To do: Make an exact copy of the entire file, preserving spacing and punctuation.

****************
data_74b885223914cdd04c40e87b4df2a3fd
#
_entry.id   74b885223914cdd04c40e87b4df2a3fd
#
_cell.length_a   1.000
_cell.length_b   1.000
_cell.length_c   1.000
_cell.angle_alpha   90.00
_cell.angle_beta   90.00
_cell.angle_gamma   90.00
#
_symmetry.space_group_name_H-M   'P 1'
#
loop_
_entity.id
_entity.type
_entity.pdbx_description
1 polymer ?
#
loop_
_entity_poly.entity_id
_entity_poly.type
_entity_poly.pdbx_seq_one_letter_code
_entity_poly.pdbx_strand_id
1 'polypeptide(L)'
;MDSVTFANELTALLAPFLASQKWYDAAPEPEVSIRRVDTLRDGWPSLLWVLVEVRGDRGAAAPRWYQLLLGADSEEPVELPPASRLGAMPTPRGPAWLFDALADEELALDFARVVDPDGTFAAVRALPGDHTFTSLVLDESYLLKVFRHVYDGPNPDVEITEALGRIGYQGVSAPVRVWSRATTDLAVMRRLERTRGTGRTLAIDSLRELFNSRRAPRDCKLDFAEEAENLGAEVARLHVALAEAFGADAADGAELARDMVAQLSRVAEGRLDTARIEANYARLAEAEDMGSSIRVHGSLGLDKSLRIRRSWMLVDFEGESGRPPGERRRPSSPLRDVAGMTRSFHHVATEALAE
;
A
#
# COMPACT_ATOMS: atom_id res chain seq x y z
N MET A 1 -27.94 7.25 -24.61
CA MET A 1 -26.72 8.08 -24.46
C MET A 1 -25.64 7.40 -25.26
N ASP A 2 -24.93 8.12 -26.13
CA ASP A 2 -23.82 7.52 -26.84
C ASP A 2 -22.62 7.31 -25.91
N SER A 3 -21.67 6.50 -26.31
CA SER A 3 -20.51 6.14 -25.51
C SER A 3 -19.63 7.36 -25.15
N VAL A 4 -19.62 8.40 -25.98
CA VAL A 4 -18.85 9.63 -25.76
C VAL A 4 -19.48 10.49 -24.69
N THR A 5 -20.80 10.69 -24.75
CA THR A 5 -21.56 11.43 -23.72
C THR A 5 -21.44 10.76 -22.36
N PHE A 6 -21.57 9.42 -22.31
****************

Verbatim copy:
data_74b885223914cdd04c40e87b4df2a3fd
#
_entry.id   74b885223914cdd04c40e87b4df2a3fd
#
_cell.length_a   1.000
_cell.length_b   1.000
_cell.length_c   1.000
_cell.angle_alpha   90.00
_cell.angle_beta   90.00
_cell.angle_gamma   90.00
#
_symmetry.space_group_name_H-M   'P 1'
#
loop_
_entity.id
_entity.type
_entity.pdbx_description
1 polymer ?
#
loop_
_entity_poly.entity_id
_entity_poly.type
_entity_poly.pdbx_seq_one_letter_code
_entity_poly.pdbx_strand_id
1 'polypeptide(L)'
;MDSVTFANELTALLAPFLASQKWYDAAPEPEVSIRRVDTLRDGWPSLLWVLVEVRGDRGAAAPRWYQLLLGADSEEPVELPPASRLGAMPTPRGPAWLFDALADEELALDFARVVDPDGTFAAVRALPGDHTFTSLVLDESYLLKVFRHVYDGPNPDVEITEALGRIGYQGVSAPVRVWSRATTDLAVMRRLERTRGTGRTLAIDSLRELFNSRRAPRDCKLDFAEEAENLGAEVARLHVALAEAFGADAADGAELARDMVAQLSRVAEGRLDTARIEANYARLAEAEDMGSSIRVHGSLGLDKSLRIRRSWMLVDFEGESGRPPGERRRPSSPLRDVAGMTRSFHHVATEALAE
;
A
#
# COMPACT_ATOMS: atom_id res chain seq x y z
N MET A 1 -27.94 7.25 -24.61
CA MET A 1 -26.72 8.08 -24.46
C MET A 1 -25.64 7.40 -25.26
N ASP A 2 -24.93 8.12 -26.13
CA ASP A 2 -23.82 7.52 -26.84
C ASP A 2 -22.62 7.31 -25.91
N SER A 3 -21.67 6.50 -26.31
CA SER A 3 -20.51 6.14 -25.51
C SER A 3 -19.63 7.36 -25.15
N VAL A 4 -19.62 8.40 -25.98
CA VAL A 4 -18.85 9.63 -25.76
C VAL A 4 -19.48 10.49 -24.69
N THR A 5 -20.80 10.69 -24.75
CA THR A 5 -21.56 11.43 -23.72
C THR A 5 -21.44 10.76 -22.36
N PHE A 6 -21.57 9.42 -22.31